It's been a year since the European Union ruled that people have the right to be forgotten on Google. What that basically means is that everyone has the right to ask Google to remove certain links from their search engine results, and those links are often news reports of felonies and misdemeanours from their past.
People most often ask Google to remove such links as it makes finding a new job an impossible task, among other things.
But just because someone asked Google to remove certain links, it doesn’t mean it has to listen. So how does the search engine giant decide who gets to have their name cleared, and who doesn’t?
A report from The Wall Street Journal explains: First of all, the reports are submitted through Google’s Web form. They head over to “a large team of lawyers, paralegals and engineers who decide the easy cases”.
Easy cases are mostly “little shoplifting thing, the little this or that,” Google’s global privacy counsel Peter Fleischer said at a data-privacy conference in Berlin.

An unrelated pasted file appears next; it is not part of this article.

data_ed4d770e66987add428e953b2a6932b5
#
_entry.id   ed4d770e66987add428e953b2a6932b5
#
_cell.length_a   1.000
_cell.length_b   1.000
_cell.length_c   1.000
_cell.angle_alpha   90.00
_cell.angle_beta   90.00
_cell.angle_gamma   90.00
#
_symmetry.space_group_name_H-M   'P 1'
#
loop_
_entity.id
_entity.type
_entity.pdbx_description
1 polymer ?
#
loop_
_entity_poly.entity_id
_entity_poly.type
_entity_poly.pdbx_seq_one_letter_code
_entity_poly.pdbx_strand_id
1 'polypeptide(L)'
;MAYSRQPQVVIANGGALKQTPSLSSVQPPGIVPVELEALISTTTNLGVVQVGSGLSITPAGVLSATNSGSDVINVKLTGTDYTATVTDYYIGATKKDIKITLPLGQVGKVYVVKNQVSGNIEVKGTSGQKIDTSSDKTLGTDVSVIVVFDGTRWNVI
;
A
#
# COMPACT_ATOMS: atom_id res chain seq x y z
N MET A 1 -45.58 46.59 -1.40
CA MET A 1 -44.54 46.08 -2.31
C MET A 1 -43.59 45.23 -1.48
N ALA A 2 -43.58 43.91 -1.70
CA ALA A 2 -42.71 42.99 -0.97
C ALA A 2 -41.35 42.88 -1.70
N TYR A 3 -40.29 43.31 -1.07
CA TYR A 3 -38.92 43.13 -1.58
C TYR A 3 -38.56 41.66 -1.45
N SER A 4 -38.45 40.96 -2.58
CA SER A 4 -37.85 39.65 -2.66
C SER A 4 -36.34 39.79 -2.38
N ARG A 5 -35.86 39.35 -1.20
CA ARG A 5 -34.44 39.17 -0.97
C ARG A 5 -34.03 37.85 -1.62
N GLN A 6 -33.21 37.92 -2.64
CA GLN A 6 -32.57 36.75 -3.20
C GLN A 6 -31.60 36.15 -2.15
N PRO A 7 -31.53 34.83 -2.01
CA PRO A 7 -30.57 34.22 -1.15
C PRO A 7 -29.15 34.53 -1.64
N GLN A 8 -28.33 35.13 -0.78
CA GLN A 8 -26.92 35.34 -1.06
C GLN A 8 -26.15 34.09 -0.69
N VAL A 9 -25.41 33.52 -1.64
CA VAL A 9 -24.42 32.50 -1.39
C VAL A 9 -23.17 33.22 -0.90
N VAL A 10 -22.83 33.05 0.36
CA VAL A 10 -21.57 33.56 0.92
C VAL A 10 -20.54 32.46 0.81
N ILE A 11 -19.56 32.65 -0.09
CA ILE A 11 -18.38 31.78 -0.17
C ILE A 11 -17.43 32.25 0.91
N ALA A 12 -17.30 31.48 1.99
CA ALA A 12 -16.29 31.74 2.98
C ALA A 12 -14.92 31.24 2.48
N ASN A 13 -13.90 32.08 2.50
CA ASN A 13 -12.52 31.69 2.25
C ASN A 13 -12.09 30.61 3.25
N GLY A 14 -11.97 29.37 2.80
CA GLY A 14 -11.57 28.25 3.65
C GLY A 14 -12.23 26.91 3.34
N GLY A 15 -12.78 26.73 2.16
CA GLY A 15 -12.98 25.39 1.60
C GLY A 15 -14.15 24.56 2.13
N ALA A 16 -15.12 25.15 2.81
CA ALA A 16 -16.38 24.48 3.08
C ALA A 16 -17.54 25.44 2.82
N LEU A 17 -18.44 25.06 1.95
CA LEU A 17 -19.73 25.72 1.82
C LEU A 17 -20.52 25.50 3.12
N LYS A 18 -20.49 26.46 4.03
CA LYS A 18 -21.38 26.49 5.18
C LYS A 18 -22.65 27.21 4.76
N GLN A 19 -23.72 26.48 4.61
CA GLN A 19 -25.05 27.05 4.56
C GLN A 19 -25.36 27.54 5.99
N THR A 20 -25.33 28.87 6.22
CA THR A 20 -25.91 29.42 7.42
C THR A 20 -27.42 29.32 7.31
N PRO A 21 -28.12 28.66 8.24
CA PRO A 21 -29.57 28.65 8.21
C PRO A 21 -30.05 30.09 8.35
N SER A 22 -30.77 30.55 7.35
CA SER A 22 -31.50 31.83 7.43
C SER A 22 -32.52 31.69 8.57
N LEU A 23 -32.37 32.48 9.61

When it comes to “tougher” cases – they are sent to a senior team at Google, and sometimes they even call international team members over Hangouts to discuss the case. If the problems are really knotty, outside experts are sometimes called in.
Mr Fleischer also explained how a tougher case looks like:
“A German national was convicted in the U.S. of a sex crime that occurred when he was 16 years old. The victim was two years younger than him. In the U.S., his name was published. Under German law, his name wouldn’t have been published because he was a minor.”
Sometimes they easily agree on certain action, but sometimes these discussions get really intense, he added. A year in to the process, there have been 250,000 requests relating to 920,000 links. So far, 35 per cent have been removed and 50 per cent left as they are, while 15 per cent remain undecided.